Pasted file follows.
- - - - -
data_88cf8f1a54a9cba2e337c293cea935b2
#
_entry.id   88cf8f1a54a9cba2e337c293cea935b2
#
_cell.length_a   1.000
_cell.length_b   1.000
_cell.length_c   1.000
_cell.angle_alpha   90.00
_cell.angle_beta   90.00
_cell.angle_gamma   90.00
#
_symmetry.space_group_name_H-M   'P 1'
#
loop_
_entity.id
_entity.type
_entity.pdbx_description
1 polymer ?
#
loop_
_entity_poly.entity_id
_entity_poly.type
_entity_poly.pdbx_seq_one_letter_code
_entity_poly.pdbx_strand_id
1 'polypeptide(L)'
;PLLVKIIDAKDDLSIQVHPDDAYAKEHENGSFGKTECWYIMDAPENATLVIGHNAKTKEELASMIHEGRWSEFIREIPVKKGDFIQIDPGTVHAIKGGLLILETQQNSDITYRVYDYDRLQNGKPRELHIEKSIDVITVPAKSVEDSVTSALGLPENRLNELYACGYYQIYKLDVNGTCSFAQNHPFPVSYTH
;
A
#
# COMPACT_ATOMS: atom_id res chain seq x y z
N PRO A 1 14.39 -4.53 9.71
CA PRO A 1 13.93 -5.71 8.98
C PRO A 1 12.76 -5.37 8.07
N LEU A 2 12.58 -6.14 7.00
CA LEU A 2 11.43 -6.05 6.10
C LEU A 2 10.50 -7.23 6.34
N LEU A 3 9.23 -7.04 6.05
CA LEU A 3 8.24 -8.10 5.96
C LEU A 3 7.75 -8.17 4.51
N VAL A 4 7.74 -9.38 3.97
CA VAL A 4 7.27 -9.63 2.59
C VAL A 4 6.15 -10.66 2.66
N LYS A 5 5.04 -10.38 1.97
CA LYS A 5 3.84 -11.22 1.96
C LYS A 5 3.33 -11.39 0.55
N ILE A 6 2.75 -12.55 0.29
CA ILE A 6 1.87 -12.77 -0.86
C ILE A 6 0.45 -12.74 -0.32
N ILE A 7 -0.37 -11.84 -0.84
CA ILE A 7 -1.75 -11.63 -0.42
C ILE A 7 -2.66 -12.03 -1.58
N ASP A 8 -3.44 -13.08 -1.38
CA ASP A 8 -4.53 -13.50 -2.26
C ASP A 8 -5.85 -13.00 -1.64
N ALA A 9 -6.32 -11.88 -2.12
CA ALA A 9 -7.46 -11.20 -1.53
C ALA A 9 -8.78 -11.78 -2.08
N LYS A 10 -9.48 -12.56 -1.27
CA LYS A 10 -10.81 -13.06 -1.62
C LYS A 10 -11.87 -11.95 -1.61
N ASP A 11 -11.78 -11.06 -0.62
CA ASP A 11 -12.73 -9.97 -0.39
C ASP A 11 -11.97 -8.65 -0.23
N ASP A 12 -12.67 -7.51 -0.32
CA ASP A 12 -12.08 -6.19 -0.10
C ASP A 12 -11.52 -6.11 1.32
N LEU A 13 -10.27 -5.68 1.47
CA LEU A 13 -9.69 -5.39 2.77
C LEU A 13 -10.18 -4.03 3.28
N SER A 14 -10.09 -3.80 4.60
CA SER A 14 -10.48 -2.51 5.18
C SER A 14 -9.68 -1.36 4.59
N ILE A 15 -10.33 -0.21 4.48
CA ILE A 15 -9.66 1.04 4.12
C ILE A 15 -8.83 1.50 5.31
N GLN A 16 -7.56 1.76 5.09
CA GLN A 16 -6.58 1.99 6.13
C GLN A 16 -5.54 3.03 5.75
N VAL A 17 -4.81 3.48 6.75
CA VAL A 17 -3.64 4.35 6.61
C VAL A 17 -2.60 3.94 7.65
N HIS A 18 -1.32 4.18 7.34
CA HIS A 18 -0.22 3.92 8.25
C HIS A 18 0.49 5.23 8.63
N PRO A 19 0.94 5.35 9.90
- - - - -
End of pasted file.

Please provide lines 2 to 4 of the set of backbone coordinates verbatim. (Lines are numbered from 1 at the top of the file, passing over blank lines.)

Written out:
#
_entry.id   88cf8f1a54a9cba2e337c293cea935b2
#